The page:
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Plan Language Defeats ERISA Claims

An employee was severely injured while on the job and was placed on leave by his employer. The employee filed a claim for workers' compensation and continued to participate in the employer's group medical plan under which he incurred substantial medical claims. A new entity then acquired the employer and became the plan administrator of the medical plan under which the employee was covered. After three years, the employer asked the employee to submit a letter proving his ability to come back to work or face termination. The employee did not submit such letter and was terminated from employment. Subsequently, his coverage under the employer's group medical plan was terminated. The employee then filed suit for benefits and breach of fiduciary duty under ERISA. The district court dismissed the claim, which the Seventh Circuit upheld because the employee did not allege that the terms of the plan provided the employee with a right to continued benefits post-employment, and the employer's offering of long-term disability insurance did not suggest the employee was entitled to benefits post-employment. With respect to the breach of fiduciary claim, the court held that the employer was acting as the employer when it terminated the employee and not in its capacity as a fiduciary of the plan. This case demonstrates the importance of ensuring that group medical plan documents clearly state what benefits an employee is entitled to post-termination.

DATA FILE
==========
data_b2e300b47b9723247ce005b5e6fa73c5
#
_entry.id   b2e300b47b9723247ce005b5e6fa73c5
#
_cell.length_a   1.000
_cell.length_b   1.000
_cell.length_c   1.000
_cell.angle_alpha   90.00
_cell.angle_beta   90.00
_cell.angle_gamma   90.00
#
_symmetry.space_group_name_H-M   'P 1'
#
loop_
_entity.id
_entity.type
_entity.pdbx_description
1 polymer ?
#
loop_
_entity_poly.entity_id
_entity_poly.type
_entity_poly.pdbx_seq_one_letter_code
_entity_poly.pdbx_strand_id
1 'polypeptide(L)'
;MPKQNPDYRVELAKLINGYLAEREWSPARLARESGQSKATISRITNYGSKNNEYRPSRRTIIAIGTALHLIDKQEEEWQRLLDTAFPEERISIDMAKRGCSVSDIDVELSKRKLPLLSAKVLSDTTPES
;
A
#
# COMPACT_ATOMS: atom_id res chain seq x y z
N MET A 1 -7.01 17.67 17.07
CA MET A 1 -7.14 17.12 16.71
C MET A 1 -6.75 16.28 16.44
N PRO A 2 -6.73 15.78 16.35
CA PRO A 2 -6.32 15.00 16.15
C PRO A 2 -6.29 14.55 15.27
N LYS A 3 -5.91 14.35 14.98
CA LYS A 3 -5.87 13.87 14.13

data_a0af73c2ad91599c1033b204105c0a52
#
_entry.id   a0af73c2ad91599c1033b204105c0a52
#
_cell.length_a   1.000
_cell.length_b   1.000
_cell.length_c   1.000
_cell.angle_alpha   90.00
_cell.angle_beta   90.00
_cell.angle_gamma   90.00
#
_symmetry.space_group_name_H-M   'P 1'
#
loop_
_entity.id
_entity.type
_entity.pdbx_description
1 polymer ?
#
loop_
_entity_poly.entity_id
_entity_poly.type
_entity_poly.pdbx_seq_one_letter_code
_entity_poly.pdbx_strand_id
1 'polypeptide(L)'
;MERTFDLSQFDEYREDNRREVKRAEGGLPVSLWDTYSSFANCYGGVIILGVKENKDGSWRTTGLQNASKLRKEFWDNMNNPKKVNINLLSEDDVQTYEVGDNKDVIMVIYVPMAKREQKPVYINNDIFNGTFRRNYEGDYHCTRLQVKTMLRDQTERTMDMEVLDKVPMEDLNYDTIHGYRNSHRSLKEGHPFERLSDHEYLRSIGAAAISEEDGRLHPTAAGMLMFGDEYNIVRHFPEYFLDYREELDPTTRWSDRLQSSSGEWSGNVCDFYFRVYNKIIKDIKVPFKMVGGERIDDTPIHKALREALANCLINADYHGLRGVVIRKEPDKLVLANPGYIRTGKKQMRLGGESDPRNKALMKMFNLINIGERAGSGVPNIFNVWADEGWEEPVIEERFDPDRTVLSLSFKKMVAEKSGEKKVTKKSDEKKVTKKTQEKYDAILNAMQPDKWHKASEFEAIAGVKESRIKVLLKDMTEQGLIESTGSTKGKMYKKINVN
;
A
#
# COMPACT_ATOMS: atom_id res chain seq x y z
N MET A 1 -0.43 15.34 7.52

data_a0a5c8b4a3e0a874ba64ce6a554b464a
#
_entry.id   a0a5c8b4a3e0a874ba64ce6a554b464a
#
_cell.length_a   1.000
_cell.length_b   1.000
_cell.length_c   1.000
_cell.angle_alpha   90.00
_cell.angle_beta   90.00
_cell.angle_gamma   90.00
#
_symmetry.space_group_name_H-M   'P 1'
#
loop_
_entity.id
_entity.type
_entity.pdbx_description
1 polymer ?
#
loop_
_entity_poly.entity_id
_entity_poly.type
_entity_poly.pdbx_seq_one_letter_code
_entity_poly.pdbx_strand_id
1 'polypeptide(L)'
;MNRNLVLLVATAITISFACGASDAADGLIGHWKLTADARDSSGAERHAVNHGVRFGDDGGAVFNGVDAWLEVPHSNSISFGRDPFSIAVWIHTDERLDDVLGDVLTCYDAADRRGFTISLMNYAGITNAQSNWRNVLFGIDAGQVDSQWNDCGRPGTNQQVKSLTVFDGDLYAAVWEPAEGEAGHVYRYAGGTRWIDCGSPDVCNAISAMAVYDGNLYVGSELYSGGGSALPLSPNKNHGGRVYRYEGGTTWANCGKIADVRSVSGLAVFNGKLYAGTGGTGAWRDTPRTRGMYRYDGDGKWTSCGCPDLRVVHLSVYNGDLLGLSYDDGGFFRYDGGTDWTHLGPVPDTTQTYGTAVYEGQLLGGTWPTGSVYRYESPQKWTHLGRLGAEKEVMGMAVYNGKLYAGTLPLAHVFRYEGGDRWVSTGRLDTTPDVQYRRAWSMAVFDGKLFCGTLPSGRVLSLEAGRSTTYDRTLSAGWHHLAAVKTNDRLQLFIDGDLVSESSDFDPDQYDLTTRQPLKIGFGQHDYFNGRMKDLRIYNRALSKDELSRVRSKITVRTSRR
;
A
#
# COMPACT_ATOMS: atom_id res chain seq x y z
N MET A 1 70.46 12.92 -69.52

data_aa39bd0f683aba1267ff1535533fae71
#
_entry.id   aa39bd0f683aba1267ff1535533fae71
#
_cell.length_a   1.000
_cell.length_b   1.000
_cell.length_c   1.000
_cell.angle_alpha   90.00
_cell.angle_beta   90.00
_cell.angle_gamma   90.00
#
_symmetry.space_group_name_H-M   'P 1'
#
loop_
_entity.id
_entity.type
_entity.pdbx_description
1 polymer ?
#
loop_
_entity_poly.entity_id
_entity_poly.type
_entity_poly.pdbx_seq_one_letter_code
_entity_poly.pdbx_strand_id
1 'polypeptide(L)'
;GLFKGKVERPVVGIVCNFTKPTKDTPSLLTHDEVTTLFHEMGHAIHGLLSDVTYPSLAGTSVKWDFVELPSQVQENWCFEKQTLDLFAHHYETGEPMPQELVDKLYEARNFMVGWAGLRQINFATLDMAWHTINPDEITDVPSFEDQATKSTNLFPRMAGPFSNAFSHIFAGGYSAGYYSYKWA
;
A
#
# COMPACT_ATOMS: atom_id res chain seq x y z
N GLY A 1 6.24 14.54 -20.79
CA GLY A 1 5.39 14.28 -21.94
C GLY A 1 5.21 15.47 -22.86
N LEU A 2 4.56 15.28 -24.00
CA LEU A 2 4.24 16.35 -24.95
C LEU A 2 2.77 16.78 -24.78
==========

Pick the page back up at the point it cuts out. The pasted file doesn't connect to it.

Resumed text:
For more information read Brooks v. Pactiv Corp., No. 12-1155 (7th Cir. Sept. 6, 2013).

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